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Shaheen To Resign from Institute of Politics

Former New Hampshire governor to seek Senate seat

By Paras D. Bhayani, Crimson Staff Writer

Jeanne Shaheen, director of Harvard's Institute of Politics, is expected to resign this week to run for U.S. Senate, according to two individuals familiar with her plans.

Shaheen, the former Democratic governor of New Hampshire, will vie against her 2002 rival for the Senate spot, Sen. John E. Sununu, in next year's election.

Since 2005, Shaheen has led the Institute of Politics, the Kennedy School of Government program known for bringing prominent leaders to Harvard and sponsoring programs for budding student politicians.

The Crimson granted anonymity to the individuals because their relationships with Shaheen and her associates would be compromised if they were named. Calls to Shaheen and a spokesman for the Institute of Politics early this morning were not immediately returned.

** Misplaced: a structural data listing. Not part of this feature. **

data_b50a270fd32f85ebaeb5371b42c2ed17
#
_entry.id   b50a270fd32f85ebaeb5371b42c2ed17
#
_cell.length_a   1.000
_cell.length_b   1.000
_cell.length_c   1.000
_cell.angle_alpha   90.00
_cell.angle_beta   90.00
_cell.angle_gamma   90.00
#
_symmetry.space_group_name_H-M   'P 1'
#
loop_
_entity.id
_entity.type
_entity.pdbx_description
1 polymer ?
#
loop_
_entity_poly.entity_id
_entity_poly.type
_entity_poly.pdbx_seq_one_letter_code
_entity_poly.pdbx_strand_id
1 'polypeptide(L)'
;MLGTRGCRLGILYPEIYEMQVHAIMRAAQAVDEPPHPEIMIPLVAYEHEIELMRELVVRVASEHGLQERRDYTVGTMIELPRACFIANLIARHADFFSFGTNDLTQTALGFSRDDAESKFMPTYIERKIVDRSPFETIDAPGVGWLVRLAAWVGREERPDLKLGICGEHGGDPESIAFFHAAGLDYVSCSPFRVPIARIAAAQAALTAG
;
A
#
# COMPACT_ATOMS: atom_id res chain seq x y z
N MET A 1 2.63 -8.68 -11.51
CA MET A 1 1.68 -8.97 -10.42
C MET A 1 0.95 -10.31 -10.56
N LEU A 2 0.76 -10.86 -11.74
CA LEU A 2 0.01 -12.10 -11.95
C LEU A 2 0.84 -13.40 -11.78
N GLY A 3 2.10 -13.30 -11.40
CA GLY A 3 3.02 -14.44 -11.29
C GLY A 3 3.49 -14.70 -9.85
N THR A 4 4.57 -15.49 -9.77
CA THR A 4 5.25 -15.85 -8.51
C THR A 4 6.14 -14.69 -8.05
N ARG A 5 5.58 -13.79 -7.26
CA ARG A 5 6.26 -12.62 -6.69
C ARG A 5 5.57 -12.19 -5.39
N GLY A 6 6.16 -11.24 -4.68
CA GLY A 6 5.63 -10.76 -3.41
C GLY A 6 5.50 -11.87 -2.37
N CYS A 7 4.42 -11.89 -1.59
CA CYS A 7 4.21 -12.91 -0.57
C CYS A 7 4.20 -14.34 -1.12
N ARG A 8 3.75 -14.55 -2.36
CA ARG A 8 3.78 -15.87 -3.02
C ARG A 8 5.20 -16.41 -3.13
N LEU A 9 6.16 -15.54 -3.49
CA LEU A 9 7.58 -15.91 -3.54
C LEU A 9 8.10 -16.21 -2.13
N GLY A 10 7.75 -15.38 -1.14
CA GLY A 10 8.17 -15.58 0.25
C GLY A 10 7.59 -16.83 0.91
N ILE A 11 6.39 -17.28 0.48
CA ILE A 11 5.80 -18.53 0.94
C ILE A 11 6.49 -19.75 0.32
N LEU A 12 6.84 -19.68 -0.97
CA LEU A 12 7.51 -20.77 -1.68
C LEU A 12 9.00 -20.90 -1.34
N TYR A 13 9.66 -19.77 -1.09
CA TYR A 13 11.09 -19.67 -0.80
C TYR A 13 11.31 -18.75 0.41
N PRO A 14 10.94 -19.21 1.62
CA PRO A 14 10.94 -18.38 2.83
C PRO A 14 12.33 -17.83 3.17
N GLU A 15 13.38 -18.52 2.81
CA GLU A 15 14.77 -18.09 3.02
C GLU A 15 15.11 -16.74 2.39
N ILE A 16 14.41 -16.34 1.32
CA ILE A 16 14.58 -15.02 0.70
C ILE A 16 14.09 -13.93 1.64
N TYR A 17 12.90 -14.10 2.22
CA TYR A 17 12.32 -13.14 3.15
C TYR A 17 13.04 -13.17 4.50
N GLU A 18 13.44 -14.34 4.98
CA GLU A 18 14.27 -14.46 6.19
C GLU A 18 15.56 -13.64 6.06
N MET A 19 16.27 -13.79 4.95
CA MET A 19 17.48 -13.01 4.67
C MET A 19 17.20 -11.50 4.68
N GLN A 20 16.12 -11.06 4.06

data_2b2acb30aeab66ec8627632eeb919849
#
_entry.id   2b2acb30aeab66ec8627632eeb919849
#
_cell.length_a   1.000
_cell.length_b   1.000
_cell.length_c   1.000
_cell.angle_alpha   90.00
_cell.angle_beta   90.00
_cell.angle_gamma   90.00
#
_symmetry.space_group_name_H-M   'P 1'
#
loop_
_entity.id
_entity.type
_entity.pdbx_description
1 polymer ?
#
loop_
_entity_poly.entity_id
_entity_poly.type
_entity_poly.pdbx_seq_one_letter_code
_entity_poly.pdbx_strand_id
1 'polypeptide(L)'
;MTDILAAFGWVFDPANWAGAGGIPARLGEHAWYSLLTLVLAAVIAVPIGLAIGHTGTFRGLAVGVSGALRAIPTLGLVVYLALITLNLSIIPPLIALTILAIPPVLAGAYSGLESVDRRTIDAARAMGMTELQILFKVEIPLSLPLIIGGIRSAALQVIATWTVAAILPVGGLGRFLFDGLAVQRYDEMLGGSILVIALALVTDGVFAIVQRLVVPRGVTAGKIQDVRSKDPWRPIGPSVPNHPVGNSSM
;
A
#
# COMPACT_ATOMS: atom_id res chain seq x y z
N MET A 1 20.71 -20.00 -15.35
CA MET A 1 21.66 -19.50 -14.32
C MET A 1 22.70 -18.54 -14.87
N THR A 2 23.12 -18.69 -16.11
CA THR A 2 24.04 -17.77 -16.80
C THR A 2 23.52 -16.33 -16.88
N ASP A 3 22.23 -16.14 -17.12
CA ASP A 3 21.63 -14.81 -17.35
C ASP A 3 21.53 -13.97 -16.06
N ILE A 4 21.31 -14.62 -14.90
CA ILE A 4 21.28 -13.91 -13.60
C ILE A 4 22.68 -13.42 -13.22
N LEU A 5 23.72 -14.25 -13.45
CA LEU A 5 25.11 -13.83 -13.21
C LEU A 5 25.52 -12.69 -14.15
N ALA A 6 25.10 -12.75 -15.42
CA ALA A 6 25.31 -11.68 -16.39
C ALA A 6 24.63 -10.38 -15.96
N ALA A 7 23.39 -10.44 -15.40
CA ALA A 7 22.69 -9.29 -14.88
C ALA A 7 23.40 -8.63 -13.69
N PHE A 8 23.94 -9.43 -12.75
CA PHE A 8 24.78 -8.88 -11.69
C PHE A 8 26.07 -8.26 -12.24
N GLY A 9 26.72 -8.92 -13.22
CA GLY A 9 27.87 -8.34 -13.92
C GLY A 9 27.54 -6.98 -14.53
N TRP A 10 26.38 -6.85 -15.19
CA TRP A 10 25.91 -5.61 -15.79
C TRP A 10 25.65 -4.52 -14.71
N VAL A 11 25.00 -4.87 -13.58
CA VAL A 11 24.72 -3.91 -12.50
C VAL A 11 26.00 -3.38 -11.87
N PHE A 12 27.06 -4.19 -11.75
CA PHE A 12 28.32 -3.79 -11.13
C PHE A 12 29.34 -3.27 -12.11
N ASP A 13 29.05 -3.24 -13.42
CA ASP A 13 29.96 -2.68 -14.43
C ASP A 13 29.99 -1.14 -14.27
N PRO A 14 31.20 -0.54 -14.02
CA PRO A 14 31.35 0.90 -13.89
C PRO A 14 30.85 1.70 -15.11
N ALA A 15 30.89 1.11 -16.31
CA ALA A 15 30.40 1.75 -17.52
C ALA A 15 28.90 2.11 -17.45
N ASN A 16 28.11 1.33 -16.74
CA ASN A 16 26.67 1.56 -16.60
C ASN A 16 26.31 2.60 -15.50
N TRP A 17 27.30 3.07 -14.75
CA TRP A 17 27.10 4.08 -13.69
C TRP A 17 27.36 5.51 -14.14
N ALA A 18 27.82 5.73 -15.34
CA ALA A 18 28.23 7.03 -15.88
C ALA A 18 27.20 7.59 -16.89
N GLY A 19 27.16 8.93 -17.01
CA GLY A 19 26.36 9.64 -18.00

Shaheen's decision to pursue the Senate seat was also reported late last night by the New Hampshire Union-Leader.

Shaheen took the Harvard position after serving as the national co-chair of Democratic Sen. John F. Kerry's 2004 presidential campaign.

Shaheen will compete for the seat in a state that has trended increasingly Democratic in recent years. In 2004, New Hampshire voters chose Kerry over George W. Bush, and elected a Democrat, former Harvard Business School admissions director John Lynch, to serve as the state's governor.

In addition, both of New Hampshire's moderate Republican congressmen were defeated by Democratic challengers in 2006, and Democrats took control of the state government for the first time since 1874.

Shaheen's entrance into the race immediately turns New Hampshire into a marquee race, joining Colorado, Virginia, and Minnesota as top Democratic takeover attempts. According to a July poll conducted by the University of New Hampshire Survey Center, Shaheen would handily defeat Sununu by a 54 to 38 margin.

Democratic Party officials have pushed Shaheen to enter the race, and Sen. Edward M. Kennedy '54-'56 reportedly played a key role in persuading Shaheen to run.

—Check thecrimson.com for updates.

—Javier C. Hernandez contributed to the reporting of this story.

—Staff writer Paras D. Bhayani can be reached at pbhayani@fas.harvard.edu.

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